I had paper dolls of Janet Lennon and the Lennon Sisters, Dorothy Maguire and the Maguire Sisters   (I think my mom liked them) and I even had Dinah Shore and George Montgomery Paper Dolls!!! ahhhh!   And remember the FREE Betsy McCall paper dolls in the McCalls magazine every month?

I wish I could talk to my friend, Mona, and see if she remembers what other paper dolls we had.
And, of course, the BIGGEST thing to come out in the 50s was BARBIE!!!!!  I remember wanting a Barbie doll so much, but my mom said we couldn't afford it.  At $3, it was expensive in 1959.  So she first bought me a knock off doll.  Her name was Babette--NOT a Barbie.  I wanted a brunette Barbie with a pony tail--a classic. 

Then, one day, a few years later (yes, YEARS I had to wait), I got a Barbie--an ash blonde Barbie with a "bubble cut."  *sigh*  Oh, well...at least it was a Barbie. I still kind of get a tingle when I think about it . . .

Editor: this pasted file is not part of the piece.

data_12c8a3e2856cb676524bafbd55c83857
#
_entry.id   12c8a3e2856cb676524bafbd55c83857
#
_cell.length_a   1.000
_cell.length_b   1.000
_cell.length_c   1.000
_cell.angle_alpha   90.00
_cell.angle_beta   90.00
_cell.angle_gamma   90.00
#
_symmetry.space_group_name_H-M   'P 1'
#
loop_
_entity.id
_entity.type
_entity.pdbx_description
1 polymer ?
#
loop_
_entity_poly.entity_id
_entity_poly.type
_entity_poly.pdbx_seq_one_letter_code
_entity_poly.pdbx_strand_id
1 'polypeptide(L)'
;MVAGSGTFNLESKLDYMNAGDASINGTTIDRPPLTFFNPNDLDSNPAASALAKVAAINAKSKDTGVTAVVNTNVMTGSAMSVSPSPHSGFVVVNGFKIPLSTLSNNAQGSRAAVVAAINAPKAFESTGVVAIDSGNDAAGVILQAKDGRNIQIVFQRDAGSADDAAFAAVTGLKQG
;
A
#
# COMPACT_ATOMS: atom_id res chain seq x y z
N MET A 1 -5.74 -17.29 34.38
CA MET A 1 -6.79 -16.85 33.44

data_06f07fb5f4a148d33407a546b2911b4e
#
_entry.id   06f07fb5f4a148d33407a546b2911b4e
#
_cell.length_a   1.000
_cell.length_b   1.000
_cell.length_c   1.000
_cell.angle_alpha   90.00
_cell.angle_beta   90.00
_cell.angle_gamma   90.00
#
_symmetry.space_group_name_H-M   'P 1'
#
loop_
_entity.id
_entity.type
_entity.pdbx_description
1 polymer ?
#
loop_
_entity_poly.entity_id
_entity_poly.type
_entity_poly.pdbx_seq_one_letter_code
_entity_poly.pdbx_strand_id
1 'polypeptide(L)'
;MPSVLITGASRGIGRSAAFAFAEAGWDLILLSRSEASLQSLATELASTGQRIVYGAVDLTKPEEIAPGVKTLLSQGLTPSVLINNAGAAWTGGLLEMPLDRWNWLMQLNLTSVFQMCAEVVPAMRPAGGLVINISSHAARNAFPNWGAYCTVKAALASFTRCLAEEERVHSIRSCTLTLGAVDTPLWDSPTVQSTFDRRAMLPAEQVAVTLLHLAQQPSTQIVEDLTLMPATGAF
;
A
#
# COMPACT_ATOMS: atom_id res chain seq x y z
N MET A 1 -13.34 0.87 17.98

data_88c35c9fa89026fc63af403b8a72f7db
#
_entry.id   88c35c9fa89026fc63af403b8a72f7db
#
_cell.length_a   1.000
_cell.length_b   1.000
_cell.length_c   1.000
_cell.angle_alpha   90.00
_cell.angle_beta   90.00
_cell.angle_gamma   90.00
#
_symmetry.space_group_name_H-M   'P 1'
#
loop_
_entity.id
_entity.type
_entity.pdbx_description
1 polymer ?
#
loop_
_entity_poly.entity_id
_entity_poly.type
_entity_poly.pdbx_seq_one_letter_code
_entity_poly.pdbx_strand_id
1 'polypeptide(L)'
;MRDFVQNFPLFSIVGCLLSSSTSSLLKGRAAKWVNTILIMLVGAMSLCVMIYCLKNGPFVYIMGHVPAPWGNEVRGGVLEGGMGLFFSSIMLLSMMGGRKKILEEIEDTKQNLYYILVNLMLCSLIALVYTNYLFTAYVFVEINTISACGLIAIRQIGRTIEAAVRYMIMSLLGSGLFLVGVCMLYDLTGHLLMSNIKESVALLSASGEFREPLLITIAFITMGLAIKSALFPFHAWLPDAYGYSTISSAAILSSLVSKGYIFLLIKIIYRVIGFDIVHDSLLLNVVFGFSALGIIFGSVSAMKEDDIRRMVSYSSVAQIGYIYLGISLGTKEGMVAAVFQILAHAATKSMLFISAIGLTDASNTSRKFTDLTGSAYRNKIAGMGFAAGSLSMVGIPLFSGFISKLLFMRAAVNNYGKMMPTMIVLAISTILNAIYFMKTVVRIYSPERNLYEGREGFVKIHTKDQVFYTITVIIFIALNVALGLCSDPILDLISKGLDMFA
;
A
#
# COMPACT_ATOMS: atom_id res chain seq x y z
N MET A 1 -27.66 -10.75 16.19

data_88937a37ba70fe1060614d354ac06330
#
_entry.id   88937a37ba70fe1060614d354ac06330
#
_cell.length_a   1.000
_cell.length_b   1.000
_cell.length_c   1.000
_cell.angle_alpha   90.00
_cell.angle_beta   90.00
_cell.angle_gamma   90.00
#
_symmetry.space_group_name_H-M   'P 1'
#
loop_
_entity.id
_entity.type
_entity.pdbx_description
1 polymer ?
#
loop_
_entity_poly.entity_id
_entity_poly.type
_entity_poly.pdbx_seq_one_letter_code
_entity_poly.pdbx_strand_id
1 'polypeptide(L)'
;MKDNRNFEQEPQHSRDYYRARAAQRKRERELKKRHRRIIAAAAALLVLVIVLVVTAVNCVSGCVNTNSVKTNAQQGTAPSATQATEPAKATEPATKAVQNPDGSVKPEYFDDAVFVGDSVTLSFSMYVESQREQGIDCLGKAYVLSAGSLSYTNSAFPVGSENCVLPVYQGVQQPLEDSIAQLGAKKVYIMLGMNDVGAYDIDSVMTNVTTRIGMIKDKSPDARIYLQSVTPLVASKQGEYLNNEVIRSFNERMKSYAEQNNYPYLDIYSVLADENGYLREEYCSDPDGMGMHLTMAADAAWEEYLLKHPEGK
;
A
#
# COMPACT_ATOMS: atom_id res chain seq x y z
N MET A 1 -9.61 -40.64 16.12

(This is the first Barbie commercial that first aired during Mickey Mouse Club!)

I didn't have a Ken doll either until one day, my friend, Laurie Mundy, gave me her old Ken doll that a dog had mauled.  It had no hair and only one hand.  We said he came back from the war, and I was content.  Then my brothers got GI Joes and that was even better than a Ken doll.  So Barbie, and later, Tressy, had GI Joe boyfriends.
Tressy was the doll whose hair would grow when you pushed a button on her back (or was it her stomach?)  "Short, or long, or in-between; Tressy's hair makes her a queen!"  "It's grows and grows!"

I decided then I wanted to be a hair dresser when I grew up.